“Women should never be allowed near a chili pot.” said H. Allen Smith, a previous contestant and current judge; he continued, “I’m going to try and get an injunction against them.”

Janice Constantine, standing right, a celebrated chili cook from Midland Texas via the Wittliff Collection at Texas State University

When Janice Constantine, a regional chili cook from Midland, showed up that Saturday with two female co-cooks the ladies were promptly arrested by Brewster County Sheriff Jim Skinner as they set up their chili pots. The gals claimed to be members of the Women’s Chiliberation Front. They were charged with “cooking chili while being a female person”

A mystery man posted a $5000 bond to gain their freedom from Dirty Woman Creek jail.

Constantine crept back onto the grounds and stealthily cooked a big pot of chili that ended up being rated poorly by the judges. The lady cook from Midland did get high marks for presentation as she served her dish in silver bowls while a violinist serenaded the folks who ate from her table.

Meanwhile, Amber Forever Cree appeared near the cooking area with pots, pans, chile peppers and….a pistol. The male cooks nearly went into a state of revolt. Authorities were called in. The bull sessions must’ve been tremendous. Miss Amber had a burnoose-clad helper supposedly from the land of Arabi

Miss Amber would state, “this is not an attempt at women’s liberation. we women have been cooking the best chili around for a long time.”

The Terlingua Supreme Court would finally weigh in on the matter and determine that Amber Forever Cree would be allowed to compete.

Wick Fowler, always smiling when he’s near his treasured chili kettle. Photo via the Wittliff Collection at Texas State University

At the end of the day, Cree was pronounced Ladies World Champion Chili Cook, a brand new category created to placate the restive natives. Her chili contained beef, deer, antelope, camel and zebra.

But the crowd had shown up mainly to see the menfolk cook, something Wick Fowler had become quite accomplished at in his six decades on earth.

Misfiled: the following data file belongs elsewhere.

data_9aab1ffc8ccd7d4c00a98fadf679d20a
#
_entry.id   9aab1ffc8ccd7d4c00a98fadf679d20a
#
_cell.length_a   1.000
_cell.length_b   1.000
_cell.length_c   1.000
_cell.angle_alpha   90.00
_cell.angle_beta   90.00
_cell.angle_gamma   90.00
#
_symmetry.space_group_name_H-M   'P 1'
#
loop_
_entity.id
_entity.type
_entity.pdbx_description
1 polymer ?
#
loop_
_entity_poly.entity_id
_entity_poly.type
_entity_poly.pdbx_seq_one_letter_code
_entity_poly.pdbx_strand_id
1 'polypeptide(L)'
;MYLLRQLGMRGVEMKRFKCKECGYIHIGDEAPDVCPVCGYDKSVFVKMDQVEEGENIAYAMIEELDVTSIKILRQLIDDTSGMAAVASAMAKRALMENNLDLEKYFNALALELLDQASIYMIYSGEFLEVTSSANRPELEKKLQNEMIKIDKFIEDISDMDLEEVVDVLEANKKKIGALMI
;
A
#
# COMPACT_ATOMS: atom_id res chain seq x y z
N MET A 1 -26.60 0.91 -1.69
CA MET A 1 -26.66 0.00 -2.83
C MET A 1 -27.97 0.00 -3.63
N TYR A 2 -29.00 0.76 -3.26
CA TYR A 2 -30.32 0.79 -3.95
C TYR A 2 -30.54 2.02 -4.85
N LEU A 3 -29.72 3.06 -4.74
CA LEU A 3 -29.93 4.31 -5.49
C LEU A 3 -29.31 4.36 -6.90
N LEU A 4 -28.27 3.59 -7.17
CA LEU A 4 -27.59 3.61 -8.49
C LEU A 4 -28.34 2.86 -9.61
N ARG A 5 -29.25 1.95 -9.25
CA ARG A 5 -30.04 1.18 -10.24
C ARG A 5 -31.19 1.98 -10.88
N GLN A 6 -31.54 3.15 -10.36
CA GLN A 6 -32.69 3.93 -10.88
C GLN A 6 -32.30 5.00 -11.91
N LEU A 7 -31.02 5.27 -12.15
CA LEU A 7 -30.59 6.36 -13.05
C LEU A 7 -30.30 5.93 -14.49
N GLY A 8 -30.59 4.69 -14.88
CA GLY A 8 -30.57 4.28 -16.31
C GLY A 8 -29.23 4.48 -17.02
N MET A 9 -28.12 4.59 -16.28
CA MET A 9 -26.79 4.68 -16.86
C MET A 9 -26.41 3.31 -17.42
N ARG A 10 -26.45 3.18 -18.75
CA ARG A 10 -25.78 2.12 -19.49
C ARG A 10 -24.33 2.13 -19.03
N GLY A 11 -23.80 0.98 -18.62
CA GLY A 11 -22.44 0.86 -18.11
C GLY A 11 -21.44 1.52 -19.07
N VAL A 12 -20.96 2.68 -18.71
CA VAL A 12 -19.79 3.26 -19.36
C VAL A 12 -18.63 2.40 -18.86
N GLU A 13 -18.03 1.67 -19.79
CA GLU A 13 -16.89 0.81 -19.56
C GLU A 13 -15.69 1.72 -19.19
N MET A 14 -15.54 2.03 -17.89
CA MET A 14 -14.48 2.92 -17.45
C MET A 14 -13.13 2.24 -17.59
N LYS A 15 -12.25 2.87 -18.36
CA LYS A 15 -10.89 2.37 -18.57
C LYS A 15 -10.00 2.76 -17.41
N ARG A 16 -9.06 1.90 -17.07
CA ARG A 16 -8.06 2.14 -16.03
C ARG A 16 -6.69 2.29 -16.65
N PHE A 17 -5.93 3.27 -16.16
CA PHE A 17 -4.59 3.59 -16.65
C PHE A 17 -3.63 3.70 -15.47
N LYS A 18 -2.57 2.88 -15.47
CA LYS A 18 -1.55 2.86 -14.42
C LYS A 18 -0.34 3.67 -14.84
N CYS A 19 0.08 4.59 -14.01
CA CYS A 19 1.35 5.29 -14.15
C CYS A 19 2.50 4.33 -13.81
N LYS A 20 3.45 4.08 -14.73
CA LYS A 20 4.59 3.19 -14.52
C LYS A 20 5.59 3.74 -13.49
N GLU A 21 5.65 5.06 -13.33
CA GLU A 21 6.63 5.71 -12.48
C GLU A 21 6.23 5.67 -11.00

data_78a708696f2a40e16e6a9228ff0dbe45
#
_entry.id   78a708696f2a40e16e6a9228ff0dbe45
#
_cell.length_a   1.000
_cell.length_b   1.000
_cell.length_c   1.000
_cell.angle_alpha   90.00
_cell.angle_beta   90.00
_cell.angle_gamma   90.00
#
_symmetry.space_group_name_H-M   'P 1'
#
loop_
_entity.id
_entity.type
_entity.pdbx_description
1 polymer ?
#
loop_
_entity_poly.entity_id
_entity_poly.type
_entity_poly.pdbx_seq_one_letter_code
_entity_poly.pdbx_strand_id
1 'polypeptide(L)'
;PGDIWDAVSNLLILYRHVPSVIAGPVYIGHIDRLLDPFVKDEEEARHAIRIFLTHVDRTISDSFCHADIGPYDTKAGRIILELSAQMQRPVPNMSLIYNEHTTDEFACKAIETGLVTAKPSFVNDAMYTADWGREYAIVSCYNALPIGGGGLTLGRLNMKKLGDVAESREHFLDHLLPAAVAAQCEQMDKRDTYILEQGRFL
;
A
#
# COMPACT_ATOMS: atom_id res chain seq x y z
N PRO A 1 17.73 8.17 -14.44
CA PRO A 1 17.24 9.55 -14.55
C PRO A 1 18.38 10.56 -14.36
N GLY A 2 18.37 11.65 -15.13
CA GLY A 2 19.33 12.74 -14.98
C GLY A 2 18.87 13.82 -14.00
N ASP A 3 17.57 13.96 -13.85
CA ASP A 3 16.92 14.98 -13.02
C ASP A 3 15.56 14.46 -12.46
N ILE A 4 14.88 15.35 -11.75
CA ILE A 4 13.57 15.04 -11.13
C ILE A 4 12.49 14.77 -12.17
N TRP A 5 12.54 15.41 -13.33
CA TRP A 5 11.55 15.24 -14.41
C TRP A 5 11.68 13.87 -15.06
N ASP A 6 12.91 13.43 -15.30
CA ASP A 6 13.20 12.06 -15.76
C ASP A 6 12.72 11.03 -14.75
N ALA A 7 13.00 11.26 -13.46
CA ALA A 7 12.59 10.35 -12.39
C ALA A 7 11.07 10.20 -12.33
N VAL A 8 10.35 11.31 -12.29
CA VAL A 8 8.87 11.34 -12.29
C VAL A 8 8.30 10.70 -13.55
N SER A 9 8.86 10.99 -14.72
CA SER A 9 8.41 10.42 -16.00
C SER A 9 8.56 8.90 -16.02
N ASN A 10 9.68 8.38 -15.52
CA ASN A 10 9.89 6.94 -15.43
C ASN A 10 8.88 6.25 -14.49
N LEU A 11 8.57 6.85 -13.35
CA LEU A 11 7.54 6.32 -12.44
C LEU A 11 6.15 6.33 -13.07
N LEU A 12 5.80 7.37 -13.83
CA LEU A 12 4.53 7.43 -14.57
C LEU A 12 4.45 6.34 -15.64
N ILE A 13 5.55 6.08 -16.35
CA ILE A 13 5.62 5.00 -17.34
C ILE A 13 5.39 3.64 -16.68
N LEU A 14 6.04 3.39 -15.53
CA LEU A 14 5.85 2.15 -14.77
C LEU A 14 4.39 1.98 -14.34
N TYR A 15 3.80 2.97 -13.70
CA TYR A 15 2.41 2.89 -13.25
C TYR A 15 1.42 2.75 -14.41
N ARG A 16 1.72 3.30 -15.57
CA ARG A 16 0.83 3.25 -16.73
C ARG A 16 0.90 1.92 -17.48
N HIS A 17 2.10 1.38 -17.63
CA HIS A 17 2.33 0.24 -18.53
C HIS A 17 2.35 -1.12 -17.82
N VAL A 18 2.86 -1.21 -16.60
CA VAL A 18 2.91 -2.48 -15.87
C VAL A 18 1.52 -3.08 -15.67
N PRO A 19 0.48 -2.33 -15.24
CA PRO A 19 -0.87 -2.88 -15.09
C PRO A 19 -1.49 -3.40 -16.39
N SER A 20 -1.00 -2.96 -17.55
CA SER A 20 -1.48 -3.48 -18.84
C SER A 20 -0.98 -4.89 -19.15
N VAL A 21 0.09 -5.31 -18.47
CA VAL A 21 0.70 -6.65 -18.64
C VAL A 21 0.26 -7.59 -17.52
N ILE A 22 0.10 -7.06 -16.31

Could the Chubby Chili Baby finally bring home the crown on this, his fourth attempt?

As the morning wore on local wags would claim that they had overheard Fowler saying, “I put some marijuana in my chili…the judges will get high and declare me winner.”

Think for a moment how transgressive a statement that was in Texas in 1970. Even in jest, and Wick was a world-class wit, that was extremely edgy as those were the day when even a single joint could land you behind bars for unseemly stretches.

Fulton Battise, Alabama Coushatta Indian chief . Photo via UT San Antonio Library special collections

Other notable contestants included Fulton Battise, Alabama Coushatta Indian chief, who came in in second place with his Big Thicket chili. The tribe’s medicine man, Jack Battise, blessed the cook’s herbs and beef whilst wearing an enormous, scalped-buffalo head.

A Russian wild boar chili was prepared but the cook’s name has been lost to the sands of time.

Hijinks are the order of the day out in Terlingua.

Albert Angor got a taste of Wick Fowler’s outsize personality at the Texas State Championship aka the Chilympiad in San Marcos in September. This meet determines the champ of Texas who then receives an invite to Terlingua.

Wick took one bite of Angor’s potent brew and whipped out a fire extinguisher to spray the offending bowl of chili. The crowd went wild.

It was said that Angor performed in “virtuoso fashion” in Terlingua.

Joe de Frates, a legend in the world of Illinois chili finished third with his chili con carne y frijoles. Frates won audience favorite which led Frank X. Tolbert to declare that beans would be banned the following year.